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  • I head an “education specialist” talking about this the other day, he agreed that teachers should be notifying social services, but once that was done there was nothing further they could or should do. I nearly put the radio through the window! As though they should should continue as normal with nothing said as the child in front of them wastes away. “It’s not my job, I’ve already reported it” – sickening!

  • God I am nearly crying 🙁 someone or people obviously didn’t want the work involved and passed the buck, I was recently contacted because the hospital have a duty to report certain things to welfare officers and my son had a fall, I was a little annoyed but then I wasn’t I was glad someone phoned and checked he was ok, he wasn’t being abused but why they didn’t check his records first is beyond me.

    An excellent RF x

  • Couldn’t agree more. Apparently his mum told the authorities that he scavenged for food because of a medical condition (presumably PWS), but no one questioned why, if that were true, a 4 year old boy weighed less than my 2 year old.

    Sadly, he’s not the only one. There is a trial going on this week of a mother whose 4 year old son’s mummified body was found, in his cot, two years after he had died. He was dressed in 6-9 month baby clothes. Why didn’t anyone know about him?

    Sorry, this is turning into a rant of my own! But clearly something needs to change – some great suggestions from Jim.

  • I am truly sick of news stories about children being neglected and the number of times it could have been prevented.
    There is no excuse in a civil society for not noticing that a child is being starved or beaten.
    Our children are under so much scrutiny how does this keep happening ?

  • Things will change when people stop being afraid of sticking their heads out. When they come out of their comfort zone. When society stops blaming everyone for everything. When this damned if you do and damned of you don’t thing ends. When we all start looking out for each other again, instead of ourselves. When children start being children, not objects. When people get to be people, not numbers or entries in a database. When actions are based on common sense, not job descriptions, targets, green table regulations and lawyers.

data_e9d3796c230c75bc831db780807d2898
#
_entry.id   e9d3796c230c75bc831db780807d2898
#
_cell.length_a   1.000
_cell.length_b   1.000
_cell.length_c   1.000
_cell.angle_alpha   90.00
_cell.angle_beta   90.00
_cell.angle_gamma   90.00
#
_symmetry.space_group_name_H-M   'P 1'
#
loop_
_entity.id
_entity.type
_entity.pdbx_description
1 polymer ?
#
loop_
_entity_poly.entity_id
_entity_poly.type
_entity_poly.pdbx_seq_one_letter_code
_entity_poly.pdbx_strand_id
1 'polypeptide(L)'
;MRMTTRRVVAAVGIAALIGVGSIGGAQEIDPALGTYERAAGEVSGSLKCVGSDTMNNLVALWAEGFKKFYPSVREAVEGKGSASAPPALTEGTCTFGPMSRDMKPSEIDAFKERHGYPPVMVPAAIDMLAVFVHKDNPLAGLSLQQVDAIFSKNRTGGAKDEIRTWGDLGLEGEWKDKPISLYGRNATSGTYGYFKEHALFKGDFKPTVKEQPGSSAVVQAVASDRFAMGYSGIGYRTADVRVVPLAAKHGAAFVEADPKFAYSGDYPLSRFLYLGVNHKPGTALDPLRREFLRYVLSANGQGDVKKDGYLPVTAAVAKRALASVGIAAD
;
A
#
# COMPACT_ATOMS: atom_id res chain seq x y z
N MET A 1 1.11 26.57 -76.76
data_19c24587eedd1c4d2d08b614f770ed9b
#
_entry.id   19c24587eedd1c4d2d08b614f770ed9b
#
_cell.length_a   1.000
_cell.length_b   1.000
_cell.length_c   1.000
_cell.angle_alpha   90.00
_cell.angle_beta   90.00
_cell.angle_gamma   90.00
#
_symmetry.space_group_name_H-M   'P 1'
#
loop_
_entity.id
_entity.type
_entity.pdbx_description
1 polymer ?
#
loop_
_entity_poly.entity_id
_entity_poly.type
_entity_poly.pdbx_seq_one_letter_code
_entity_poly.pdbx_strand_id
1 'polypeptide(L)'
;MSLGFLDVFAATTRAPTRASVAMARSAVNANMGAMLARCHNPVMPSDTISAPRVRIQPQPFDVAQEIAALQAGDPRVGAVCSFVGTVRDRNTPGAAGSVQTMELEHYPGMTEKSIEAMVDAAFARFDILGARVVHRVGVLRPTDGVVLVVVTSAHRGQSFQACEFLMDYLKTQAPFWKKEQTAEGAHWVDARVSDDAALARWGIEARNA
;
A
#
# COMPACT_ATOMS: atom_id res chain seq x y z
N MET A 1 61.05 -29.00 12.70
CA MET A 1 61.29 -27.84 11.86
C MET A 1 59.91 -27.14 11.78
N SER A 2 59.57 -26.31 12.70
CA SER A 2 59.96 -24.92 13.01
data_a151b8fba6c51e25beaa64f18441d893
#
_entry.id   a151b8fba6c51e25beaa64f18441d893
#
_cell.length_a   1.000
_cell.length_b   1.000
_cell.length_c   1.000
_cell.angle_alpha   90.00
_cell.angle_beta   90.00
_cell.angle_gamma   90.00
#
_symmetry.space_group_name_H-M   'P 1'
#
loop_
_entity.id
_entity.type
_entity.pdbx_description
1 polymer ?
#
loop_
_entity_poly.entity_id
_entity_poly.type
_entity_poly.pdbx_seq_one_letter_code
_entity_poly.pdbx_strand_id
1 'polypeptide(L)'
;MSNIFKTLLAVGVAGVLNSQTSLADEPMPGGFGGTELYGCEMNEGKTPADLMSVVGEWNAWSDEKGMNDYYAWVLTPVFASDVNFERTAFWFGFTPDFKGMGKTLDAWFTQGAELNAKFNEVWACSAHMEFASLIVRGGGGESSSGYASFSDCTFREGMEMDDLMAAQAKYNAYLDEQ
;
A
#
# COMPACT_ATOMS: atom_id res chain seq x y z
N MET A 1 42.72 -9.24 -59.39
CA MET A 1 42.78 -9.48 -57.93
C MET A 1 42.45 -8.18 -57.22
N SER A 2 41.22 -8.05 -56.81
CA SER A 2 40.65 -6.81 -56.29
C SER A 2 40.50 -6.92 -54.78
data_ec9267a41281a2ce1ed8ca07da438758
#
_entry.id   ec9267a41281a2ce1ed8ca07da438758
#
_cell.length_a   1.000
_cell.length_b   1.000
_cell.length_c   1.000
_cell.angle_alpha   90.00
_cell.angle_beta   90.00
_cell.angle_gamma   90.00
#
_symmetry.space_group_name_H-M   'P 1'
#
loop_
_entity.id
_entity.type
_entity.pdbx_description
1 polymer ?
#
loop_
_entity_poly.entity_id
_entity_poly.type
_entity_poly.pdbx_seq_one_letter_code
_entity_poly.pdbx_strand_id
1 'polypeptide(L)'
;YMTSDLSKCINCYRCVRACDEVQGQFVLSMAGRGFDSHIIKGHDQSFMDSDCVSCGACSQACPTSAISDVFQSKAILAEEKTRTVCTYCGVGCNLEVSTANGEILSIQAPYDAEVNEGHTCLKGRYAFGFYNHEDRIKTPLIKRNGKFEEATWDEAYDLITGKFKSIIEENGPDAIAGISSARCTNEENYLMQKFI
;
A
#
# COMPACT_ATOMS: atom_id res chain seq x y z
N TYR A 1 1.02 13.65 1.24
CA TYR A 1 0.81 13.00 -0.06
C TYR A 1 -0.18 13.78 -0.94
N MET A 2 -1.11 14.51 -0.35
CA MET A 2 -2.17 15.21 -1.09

It is my belief that we are all to blame for tragedies like this. Our society has turned into one that has been drilled into turning a blind eye, because the person who doesn’t often receives no assistance. Instead they are shrugged off because they are ‘interfering’, they are patronised, harassed, or even threatened by someone or other.

    Things may change when the ‘WE’ becomes more important again than the ‘I’, which is the ONLY way that societies anywhere can sustain themselves. Personally I can’t see that happening anytime soon, and there will be more heartbreaking news to come, when some vulnerable person has come to terrible grief because he or she could not defend him/herself. With more lessons to be learnt that are never learnt. :’-(

  • Every time I look at that picture of Daniel I feel tears pricking my eyes. I’m mid-writing a guest post on behalf of Action for Children for BritMums, it’s an interview I did with a woman who was abused as a child, who the system failed. Talking and blogging about this is hopefully one way to get us all to sit up, take note and more importantly, take action to ensure that everything possible is done to reach out and help all vulnerable children. So glad you’ve posted this as part of Ranty Friday x

  • Beautiful little boy with such a sad face. And you are completely right about the “lessons will be learned” tripe; they never are. I’ve had inset training on how to recognise abuse but teachers complete the forms with their concerns and, sometimes, someone follows up but not always. If the child’s social worker is on sick leave, nobody seems to pick up the caseload.